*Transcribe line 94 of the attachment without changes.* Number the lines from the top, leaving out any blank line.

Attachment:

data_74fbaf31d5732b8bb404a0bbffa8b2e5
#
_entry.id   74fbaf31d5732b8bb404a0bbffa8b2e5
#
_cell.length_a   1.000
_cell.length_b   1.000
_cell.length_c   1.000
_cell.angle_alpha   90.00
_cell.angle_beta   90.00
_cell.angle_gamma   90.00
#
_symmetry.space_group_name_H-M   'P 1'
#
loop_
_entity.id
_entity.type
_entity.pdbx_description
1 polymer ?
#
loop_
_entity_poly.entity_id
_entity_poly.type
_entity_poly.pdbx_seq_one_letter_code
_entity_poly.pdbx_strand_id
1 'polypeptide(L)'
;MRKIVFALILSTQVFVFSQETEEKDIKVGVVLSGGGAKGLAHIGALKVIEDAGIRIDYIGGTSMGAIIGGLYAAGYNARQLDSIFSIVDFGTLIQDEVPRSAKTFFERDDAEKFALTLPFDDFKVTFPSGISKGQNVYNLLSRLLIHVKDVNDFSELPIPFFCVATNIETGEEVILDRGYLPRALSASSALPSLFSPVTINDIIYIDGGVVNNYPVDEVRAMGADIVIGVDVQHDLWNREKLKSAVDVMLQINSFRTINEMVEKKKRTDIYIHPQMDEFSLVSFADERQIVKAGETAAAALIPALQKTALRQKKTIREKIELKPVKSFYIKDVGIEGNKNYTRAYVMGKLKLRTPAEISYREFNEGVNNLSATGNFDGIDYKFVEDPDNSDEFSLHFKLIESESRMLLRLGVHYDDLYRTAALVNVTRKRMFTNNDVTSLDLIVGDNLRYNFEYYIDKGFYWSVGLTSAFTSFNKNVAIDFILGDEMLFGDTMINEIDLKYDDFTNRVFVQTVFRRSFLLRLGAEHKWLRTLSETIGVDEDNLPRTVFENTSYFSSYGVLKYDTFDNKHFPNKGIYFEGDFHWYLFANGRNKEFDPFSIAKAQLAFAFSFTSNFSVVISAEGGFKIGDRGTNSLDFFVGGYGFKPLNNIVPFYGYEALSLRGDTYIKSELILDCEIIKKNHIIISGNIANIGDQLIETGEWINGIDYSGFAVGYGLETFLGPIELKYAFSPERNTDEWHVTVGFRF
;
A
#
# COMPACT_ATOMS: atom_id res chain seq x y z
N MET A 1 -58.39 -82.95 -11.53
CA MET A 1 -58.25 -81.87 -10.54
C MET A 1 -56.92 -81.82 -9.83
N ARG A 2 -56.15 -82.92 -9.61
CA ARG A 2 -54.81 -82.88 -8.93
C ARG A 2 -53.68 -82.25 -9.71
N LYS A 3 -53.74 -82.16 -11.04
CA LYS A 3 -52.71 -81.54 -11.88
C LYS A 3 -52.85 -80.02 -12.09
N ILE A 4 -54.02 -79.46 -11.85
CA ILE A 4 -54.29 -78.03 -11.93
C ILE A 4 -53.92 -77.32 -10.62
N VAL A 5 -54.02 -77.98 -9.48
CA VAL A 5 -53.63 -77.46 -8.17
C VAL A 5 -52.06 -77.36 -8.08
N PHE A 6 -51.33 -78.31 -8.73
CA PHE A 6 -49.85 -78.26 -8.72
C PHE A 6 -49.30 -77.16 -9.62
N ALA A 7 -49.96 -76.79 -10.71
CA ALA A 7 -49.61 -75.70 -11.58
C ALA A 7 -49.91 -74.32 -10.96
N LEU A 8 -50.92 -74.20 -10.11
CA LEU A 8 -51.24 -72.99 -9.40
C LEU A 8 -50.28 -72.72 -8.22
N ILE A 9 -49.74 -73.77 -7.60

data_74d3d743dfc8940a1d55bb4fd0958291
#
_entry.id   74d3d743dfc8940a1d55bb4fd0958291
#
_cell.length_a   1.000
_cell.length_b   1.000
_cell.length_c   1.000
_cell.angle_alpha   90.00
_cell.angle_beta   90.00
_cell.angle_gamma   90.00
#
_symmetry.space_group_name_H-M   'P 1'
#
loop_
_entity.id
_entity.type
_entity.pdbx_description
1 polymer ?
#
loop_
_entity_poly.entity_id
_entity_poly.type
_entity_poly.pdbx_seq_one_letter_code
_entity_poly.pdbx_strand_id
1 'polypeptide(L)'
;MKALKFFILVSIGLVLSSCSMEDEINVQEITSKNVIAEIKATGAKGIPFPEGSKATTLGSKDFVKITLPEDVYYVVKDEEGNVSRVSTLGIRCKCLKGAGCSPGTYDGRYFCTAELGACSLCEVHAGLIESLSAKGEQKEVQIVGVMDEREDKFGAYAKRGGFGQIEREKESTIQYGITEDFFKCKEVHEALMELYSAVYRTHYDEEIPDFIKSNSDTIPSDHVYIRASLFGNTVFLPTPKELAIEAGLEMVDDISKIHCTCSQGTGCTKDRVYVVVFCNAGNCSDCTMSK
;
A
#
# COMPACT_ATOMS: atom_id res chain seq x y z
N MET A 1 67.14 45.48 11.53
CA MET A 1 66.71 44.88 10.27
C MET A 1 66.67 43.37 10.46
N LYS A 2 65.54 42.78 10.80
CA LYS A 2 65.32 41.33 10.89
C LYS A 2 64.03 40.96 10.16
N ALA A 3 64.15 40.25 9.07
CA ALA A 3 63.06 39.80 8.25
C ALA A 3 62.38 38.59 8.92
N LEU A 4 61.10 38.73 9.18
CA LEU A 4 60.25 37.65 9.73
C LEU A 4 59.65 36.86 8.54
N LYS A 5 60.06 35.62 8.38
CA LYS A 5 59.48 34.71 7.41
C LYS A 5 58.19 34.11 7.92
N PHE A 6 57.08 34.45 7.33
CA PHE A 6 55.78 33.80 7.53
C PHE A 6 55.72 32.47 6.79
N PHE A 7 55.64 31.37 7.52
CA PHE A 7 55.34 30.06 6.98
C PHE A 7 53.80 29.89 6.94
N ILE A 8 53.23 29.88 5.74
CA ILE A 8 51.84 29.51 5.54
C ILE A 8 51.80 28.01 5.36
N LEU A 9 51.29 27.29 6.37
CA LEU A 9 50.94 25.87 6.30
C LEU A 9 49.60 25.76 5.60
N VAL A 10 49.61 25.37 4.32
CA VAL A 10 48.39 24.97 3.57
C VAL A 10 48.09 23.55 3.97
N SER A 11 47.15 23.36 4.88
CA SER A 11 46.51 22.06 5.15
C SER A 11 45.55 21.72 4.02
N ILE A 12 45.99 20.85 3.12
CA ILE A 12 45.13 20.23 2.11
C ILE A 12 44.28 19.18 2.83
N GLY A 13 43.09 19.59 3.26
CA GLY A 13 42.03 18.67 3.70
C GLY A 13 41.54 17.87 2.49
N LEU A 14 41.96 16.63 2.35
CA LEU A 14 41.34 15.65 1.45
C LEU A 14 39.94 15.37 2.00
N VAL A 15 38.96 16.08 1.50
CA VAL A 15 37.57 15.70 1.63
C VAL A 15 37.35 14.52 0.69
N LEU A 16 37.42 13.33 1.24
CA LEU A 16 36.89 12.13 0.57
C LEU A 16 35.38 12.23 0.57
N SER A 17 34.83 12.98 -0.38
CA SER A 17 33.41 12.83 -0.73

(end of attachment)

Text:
C ALA A 3 62.38 38.59 8.92